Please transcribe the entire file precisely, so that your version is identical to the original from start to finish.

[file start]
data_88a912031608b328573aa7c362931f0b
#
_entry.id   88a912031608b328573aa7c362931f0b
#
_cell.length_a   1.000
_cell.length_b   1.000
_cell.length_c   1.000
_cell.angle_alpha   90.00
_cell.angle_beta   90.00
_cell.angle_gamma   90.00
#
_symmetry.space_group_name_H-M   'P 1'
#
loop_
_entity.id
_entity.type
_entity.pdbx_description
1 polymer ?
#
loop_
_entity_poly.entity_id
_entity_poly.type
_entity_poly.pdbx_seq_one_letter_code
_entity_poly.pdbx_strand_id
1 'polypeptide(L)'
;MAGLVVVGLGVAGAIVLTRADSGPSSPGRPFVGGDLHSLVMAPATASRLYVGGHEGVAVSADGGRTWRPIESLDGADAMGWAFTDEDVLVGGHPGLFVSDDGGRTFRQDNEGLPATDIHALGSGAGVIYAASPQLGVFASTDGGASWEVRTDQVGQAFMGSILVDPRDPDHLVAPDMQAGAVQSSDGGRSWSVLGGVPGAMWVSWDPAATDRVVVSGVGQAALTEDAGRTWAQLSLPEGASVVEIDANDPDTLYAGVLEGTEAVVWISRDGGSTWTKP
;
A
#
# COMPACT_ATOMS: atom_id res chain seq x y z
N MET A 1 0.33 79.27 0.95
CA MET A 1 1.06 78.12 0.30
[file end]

data_88a912031608b328573aa7c362931f0b
#
_entry.id   88a912031608b328573aa7c362931f0b
#
_cell.length_a   1.000
_cell.length_b   1.000
_cell.length_c   1.000
_cell.angle_alpha   90.00
_cell.angle_beta   90.00
_cell.angle_gamma   90.00
#
_symmetry.space_group_name_H-M   'P 1'
#
loop_
_entity.id
_entity.type
_entity.pdbx_description
1 polymer ?
#
loop_
_entity_poly.entity_id
_entity_poly.type
_entity_poly.pdbx_seq_one_letter_code
_entity_poly.pdbx_strand_id
1 'polypeptide(L)'
;MAGLVVVGLGVAGAIVLTRADSGPSSPGRPFVGGDLHSLVMAPATASRLYVGGHEGVAVSADGGRTWRPIESLDGADAMGWAFTDEDVLVGGHPGLFVSDDGGRTFRQDNEGLPATDIHALGSGAGVIYAASPQLGVFASTDGGASWEVRTDQVGQAFMGSILVDPRDPDHLVAPDMQAGAVQSSDGGRSWSVLGGVPGAMWVSWDPAATDRVVVSGVGQAALTEDAGRTWAQLSLPEGASVVEIDANDPDTLYAGVLEGTEAVVWISRDGGSTWTKP
;
A
#
# COMPACT_ATOMS: atom_id res chain seq x y z
N MET A 1 0.33 79.27 0.95
CA MET A 1 1.06 78.12 0.30